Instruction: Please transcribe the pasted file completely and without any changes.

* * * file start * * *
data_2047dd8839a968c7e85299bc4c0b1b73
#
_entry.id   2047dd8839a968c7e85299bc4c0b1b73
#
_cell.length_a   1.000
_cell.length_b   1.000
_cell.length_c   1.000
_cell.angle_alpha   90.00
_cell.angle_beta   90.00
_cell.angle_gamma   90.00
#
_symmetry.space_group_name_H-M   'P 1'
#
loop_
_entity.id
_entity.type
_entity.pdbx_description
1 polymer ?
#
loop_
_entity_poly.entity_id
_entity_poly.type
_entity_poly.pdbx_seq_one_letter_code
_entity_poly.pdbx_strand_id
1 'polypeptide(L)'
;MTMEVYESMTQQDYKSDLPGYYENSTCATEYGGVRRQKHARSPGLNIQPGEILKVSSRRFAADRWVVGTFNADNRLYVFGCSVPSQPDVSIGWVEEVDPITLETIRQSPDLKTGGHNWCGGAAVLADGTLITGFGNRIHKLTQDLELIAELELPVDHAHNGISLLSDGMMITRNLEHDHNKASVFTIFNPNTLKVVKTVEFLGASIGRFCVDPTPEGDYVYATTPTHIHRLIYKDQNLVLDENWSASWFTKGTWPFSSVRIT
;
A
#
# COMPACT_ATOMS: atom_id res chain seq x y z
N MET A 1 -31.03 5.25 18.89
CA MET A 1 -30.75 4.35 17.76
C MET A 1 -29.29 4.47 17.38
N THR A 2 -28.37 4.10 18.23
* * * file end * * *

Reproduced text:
data_2047dd8839a968c7e85299bc4c0b1b73
#
_entry.id   2047dd8839a968c7e85299bc4c0b1b73
#
_cell.length_a   1.000
_cell.length_b   1.000
_cell.length_c   1.000
_cell.angle_alpha   90.00
_cell.angle_beta   90.00
_cell.angle_gamma   90.00
#
_symmetry.space_group_name_H-M   'P 1'
#
loop_
_entity.id
_entity.type
_entity.pdbx_description
1 polymer ?
#
loop_
_entity_poly.entity_id
_entity_poly.type
_entity_poly.pdbx_seq_one_letter_code
_entity_poly.pdbx_strand_id
1 'polypeptide(L)'
;MTMEVYESMTQQDYKSDLPGYYENSTCATEYGGVRRQKHARSPGLNIQPGEILKVSSRRFAADRWVVGTFNADNRLYVFGCSVPSQPDVSIGWVEEVDPITLETIRQSPDLKTGGHNWCGGAAVLADGTLITGFGNRIHKLTQDLELIAELELPVDHAHNGISLLSDGMMITRNLEHDHNKASVFTIFNPNTLKVVKTVEFLGASIGRFCVDPTPEGDYVYATTPTHIHRLIYKDQNLVLDENWSASWFTKGTWPFSSVRIT
;
A
#
# COMPACT_ATOMS: atom_id res chain seq x y z
N MET A 1 -31.03 5.25 18.89
CA MET A 1 -30.75 4.35 17.76
C MET A 1 -29.29 4.47 17.38
N THR A 2 -28.37 4.10 18.23